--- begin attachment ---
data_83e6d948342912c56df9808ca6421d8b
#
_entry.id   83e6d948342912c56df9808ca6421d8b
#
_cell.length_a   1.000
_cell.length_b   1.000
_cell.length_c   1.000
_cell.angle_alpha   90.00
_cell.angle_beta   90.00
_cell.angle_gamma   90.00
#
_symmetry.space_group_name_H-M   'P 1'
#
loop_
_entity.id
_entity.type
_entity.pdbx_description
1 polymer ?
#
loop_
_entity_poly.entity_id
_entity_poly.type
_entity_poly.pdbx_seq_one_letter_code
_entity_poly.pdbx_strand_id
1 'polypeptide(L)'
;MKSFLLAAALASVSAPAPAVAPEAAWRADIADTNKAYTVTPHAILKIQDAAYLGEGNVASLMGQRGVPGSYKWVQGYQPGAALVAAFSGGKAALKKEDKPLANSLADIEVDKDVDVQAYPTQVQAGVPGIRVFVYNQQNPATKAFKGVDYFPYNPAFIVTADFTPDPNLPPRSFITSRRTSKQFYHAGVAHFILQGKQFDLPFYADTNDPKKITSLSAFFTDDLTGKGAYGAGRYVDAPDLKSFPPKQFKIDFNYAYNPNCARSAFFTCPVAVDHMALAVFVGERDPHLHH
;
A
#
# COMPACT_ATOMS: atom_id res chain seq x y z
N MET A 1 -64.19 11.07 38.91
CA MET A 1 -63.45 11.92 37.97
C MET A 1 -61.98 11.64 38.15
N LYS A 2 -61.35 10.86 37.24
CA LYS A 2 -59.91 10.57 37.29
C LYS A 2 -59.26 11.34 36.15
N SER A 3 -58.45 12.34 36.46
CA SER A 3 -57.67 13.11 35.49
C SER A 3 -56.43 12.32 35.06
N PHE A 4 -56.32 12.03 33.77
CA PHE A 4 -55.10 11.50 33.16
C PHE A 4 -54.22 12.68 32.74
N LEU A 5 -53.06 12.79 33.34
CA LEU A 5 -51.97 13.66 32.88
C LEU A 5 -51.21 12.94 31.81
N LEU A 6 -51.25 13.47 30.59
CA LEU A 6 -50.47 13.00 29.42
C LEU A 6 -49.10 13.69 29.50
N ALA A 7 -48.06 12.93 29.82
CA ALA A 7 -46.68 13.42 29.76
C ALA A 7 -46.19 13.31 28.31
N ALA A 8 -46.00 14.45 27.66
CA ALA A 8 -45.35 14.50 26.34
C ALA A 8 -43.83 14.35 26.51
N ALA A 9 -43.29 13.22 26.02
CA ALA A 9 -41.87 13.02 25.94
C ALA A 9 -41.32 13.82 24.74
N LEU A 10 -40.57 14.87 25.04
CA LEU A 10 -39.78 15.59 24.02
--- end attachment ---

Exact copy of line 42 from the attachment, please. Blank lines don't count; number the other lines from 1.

C PHE A 4 -54.22 12.68 32.74